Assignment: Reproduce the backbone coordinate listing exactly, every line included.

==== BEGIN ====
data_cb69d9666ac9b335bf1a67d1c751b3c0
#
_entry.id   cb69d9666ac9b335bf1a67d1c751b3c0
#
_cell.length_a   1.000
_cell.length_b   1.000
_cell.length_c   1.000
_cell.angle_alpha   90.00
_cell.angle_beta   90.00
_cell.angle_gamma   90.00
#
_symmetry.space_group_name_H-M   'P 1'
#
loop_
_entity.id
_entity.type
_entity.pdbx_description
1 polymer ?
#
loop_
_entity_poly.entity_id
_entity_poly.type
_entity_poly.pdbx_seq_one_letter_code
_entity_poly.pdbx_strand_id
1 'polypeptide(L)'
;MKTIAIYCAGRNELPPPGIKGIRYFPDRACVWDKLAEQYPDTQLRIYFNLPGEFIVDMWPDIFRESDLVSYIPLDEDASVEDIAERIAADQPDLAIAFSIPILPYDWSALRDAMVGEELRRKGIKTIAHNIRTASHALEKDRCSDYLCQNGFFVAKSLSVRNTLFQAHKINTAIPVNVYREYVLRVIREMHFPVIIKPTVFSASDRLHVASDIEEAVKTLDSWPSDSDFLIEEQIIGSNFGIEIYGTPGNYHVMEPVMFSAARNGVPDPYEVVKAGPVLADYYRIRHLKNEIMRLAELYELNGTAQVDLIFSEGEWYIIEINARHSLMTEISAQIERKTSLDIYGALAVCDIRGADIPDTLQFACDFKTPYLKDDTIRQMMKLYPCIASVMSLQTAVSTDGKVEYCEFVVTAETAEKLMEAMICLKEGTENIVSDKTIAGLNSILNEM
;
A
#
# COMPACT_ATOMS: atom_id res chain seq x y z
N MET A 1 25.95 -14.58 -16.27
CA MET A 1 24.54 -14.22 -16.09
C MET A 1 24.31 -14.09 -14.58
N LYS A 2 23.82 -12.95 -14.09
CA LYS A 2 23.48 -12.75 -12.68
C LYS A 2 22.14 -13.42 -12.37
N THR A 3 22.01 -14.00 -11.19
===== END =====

data_cb69d9666ac9b335bf1a67d1c751b3c0
#
_entry.id   cb69d9666ac9b335bf1a67d1c751b3c0
#
_cell.length_a   1.000
_cell.length_b   1.000
_cell.length_c   1.000
_cell.angle_alpha   90.00
_cell.angle_beta   90.00
_cell.angle_gamma   90.00
#
_symmetry.space_group_name_H-M   'P 1'
#
loop_
_entity.id
_entity.type
_entity.pdbx_description
1 polymer ?
#
loop_
_entity_poly.entity_id
_entity_poly.type
_entity_poly.pdbx_seq_one_letter_code
_entity_poly.pdbx_strand_id
1 'polypeptide(L)'
;MKTIAIYCAGRNELPPPGIKGIRYFPDRACVWDKLAEQYPDTQLRIYFNLPGEFIVDMWPDIFRESDLVSYIPLDEDASVEDIAERIAADQPDLAIAFSIPILPYDWSALRDAMVGEELRRKGIKTIAHNIRTASHALEKDRCSDYLCQNGFFVAKSLSVRNTLFQAHKINTAIPVNVYREYVLRVIREMHFPVIIKPTVFSASDRLHVASDIEEAVKTLDSWPSDSDFLIEEQIIGSNFGIEIYGTPGNYHVMEPVMFSAARNGVPDPYEVVKAGPVLADYYRIRHLKNEIMRLAELYELNGTAQVDLIFSEGEWYIIEINARHSLMTEISAQIERKTSLDIYGALAVCDIRGADIPDTLQFACDFKTPYLKDDTIRQMMKLYPCIASVMSLQTAVSTDGKVEYCEFVVTAETAEKLMEAMICLKEGTENIVSDKTIAGLNSILNEM
;
A
#
# COMPACT_ATOMS: atom_id res chain seq x y z
N MET A 1 25.95 -14.58 -16.27
CA MET A 1 24.54 -14.22 -16.09
C MET A 1 24.31 -14.09 -14.58
N LYS A 2 23.82 -12.95 -14.09
CA LYS A 2 23.48 -12.75 -12.68
C LYS A 2 22.14 -13.42 -12.37
N THR A 3 22.01 -14.00 -11.19